“What the hell?” Leah noticed a splash of color on her wrist as she walked into the restroom. She looked from the mirror to her own wrist and saw a completely healed tattoo that wasn’t there the day before. It was a two-tone jester’s hat sitting atop the number zero. The hat was a light and dark shaded of green; something Leah would have picked out for herself.
Leah was surprised; but, she knew she wasn’t going to find answers wracking her brain in front of her bathroom mirror. She continued on to the shower to start her day. Once out of the shower, she turned on the news while she dressed. By the time she stepped out of her house, she knew everyone had a tattoo now.
It was Leah’s day off but she had things she wanted to get done. Her first stop was a coffee shop to fuel up for the day ahead. It was less crowded than it usually was on a Tuesday morning. The few customers there were all talking about their tattoos to each other and the employees.
“What number did you get?” The cashier asked once Leah reached the counter. The young man held up his wrist to show her his tattoo – four golden coins. Then, he remembered she was a customer and dropped his wrist. “Sorry, what can I get you?” he asked.
“Iced-vanilla giga-latte,” Leah smiled. Then, she held up her wrist to show him her tattoo.
“WHOA! You got major arcana!” he said. Several of the other patrons looked at her with interest.
“Is that good?” she asked. The cashier shrugged.
“No idea. But, you’re the first major arcana I’ve seen so far.” He stood quiet for a moment. “Oh! $6.74,” he said. Leah touched her card to the pad with an amused smirk. She normally drank her coffee in the shop but she did not feel like being the center of attention. She caught several strangers staring at her while she waited. Once her order was ready she decided to sit outside at the nearby park.
Leah sat at a picnic table to enjoy her coffee and plan out a route for her errands. While her mind worked, she let her eyes settle on a jogger heading her way that she thought was quite handsome. His gaze was focused on the track ahead and he didn’t notice Leah’s attention. She stared for a moment, then noticed several thin, almost invisible lines radiating out of him.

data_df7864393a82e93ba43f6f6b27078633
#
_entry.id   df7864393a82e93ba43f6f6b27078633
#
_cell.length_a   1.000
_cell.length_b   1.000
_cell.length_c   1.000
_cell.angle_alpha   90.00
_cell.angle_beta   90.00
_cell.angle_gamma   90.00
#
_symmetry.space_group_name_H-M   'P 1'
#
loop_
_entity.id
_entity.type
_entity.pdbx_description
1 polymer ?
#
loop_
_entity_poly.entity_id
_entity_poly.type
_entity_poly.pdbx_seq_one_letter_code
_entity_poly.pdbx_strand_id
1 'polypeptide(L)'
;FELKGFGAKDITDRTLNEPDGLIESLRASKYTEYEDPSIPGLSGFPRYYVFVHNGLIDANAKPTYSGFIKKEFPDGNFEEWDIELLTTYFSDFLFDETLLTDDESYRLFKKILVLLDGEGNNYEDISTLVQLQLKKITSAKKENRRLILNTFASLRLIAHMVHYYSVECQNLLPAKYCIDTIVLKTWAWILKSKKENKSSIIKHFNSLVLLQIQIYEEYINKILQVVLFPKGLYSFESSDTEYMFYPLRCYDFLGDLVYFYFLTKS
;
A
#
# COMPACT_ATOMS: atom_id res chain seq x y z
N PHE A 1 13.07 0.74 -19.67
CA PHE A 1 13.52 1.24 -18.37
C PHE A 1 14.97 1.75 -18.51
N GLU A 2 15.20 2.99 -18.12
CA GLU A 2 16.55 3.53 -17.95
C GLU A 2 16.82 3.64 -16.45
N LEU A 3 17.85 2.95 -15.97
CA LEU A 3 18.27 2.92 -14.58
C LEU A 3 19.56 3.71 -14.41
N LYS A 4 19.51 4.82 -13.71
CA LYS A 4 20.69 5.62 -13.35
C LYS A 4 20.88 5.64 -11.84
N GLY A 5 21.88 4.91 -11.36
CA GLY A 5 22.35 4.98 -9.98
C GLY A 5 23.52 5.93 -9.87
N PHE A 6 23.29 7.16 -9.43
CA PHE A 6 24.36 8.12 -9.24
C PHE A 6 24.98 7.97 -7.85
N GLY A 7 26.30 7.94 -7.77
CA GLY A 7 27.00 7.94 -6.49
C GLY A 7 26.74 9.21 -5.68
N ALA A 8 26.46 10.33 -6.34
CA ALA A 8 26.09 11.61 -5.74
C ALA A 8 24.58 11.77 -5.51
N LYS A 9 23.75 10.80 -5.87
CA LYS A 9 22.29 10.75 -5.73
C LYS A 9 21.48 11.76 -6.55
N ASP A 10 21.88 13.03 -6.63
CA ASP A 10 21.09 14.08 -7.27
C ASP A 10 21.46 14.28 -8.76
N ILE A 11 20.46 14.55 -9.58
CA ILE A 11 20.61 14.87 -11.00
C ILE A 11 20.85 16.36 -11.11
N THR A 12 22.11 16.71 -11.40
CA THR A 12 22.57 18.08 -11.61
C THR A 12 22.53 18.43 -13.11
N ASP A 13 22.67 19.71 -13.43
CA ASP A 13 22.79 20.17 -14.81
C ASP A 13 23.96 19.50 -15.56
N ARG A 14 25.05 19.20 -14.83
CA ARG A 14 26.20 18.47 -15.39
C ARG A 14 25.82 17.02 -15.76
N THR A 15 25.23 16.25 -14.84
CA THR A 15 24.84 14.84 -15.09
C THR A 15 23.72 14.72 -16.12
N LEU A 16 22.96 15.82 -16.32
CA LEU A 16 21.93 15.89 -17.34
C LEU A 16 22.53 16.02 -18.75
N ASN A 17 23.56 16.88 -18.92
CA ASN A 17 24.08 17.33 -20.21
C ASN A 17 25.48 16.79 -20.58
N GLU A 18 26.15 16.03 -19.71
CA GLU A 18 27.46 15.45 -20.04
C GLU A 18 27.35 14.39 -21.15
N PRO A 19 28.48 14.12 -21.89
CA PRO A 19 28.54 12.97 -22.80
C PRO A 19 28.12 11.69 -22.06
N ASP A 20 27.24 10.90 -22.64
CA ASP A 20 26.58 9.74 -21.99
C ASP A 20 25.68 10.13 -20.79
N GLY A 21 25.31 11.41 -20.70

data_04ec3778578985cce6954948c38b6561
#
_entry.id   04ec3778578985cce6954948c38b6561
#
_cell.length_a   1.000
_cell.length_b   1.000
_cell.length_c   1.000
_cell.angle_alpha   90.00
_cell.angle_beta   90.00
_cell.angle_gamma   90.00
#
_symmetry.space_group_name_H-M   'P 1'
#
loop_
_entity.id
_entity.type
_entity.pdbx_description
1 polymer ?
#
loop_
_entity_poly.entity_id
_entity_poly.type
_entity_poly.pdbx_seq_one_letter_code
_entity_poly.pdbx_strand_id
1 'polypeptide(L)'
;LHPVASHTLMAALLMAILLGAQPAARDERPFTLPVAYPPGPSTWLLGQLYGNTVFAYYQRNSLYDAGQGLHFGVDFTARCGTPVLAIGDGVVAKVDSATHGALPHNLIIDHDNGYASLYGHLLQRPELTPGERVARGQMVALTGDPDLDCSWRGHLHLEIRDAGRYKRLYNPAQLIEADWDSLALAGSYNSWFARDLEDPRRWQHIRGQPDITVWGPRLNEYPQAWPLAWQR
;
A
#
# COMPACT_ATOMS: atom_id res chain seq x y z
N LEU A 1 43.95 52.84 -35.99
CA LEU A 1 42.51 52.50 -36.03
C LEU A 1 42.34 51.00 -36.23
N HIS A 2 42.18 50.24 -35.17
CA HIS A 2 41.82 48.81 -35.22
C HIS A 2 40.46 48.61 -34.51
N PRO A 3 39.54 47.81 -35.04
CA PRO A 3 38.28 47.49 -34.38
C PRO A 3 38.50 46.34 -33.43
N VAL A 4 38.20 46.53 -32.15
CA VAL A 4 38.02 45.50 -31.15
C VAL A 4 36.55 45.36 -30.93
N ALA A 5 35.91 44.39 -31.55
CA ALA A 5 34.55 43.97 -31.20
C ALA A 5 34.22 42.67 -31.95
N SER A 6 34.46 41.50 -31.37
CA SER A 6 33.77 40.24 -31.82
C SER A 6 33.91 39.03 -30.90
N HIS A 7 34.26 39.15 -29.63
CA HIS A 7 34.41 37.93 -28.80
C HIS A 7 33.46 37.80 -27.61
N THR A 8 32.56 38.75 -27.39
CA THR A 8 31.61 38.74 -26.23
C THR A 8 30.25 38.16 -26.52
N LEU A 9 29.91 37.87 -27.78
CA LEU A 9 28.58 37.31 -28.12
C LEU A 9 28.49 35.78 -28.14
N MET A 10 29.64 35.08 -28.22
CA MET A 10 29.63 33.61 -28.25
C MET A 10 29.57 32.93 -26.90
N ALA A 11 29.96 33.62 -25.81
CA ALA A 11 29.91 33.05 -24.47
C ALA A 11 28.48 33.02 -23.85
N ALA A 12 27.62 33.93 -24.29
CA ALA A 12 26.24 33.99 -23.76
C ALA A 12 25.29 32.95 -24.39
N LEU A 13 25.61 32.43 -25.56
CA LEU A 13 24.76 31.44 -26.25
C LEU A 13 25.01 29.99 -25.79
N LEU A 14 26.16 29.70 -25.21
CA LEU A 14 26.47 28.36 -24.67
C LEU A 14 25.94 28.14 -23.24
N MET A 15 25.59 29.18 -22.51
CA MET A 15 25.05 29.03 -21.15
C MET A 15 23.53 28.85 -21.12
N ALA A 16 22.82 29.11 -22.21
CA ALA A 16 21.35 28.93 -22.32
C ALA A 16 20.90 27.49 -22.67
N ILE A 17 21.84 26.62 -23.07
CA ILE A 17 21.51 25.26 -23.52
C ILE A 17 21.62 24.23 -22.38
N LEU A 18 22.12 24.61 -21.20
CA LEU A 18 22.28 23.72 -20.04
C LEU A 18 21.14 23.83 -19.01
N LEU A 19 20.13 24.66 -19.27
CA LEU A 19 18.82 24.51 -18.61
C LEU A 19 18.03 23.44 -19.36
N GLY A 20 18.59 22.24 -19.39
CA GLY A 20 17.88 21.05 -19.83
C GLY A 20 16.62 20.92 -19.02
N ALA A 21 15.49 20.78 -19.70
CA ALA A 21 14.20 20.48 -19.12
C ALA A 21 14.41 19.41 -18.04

She counted six short lines as he jogged past and wondered what they meant. It occurred to her that they looked like short, taut strings; she couldn’t help but imagine plucking one of them like a harp. Leah saw the string by his knees, the one she plucked in her mind, move down at a sharp angle.
Steps after the string moved, the jogger toppled forward as if tripped. Leah immediately turned away so that he wouldn’t know she saw him fall. She stared at the other end of the park and took a sip of coffee. She wondered if she made him trip. It sounded silly at first. He didn’t trip right away when she plucked the string, and that kind of thing just wasn’t possible in real life. But, she had to consider that everyone got a tattoo overnight. That also used to be the kind of thing that wasn’t possible.
“HI!” a boy with bright green hair waved as he walked towards her table. He looked about the same age as Leah’s nephew in 8th grade.
“Hi,” Leah replied once he reached her table. He sat down across from her without hesitation. “What can I do for you?” she asked. The kid smiled.
“Actually, I have quite a bit to tell you,” he said.
“Oh really?” Leah asked. Her morning had been interesting so far, and by now she was just enjoying it. “Like what?” she asked. Leah was sitting with her hand in her lap, out of sight. His response managed to surprise her again. There was no way he could have seen her tattoo
“Like what it means to be the Fool,” he said.
“How’d you know?” Leah asked. Then curiosity followed. “What tattoo did you get?” The young teen held up his wrist. His tattoo resembled Earth with a golden number 21 in the center.
“I’m the World,” he said. Then, he extended his hand in greeting. “My name’s Ryan. But you can call me Atlas.”